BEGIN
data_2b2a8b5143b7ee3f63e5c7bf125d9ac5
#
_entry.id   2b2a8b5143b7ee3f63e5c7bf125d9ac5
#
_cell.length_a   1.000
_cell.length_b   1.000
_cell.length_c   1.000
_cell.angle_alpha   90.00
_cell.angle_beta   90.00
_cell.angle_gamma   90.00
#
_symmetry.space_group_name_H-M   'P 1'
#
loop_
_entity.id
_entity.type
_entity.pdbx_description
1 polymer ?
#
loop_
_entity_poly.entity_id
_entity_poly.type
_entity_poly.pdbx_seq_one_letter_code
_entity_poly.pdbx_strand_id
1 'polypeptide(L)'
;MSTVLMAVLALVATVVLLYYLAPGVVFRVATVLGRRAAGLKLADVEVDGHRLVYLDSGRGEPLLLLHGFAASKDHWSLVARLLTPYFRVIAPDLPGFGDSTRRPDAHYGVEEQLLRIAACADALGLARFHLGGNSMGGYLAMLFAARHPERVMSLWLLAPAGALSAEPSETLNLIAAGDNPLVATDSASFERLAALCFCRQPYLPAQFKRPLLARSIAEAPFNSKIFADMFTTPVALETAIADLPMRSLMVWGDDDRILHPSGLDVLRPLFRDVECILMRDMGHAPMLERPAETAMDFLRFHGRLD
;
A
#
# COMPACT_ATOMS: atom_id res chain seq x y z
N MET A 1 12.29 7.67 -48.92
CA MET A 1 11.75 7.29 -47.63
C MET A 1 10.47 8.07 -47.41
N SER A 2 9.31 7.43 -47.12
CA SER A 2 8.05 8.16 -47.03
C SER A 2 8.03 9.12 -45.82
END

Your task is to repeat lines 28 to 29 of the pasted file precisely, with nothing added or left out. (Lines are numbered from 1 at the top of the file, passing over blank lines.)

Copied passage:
A
#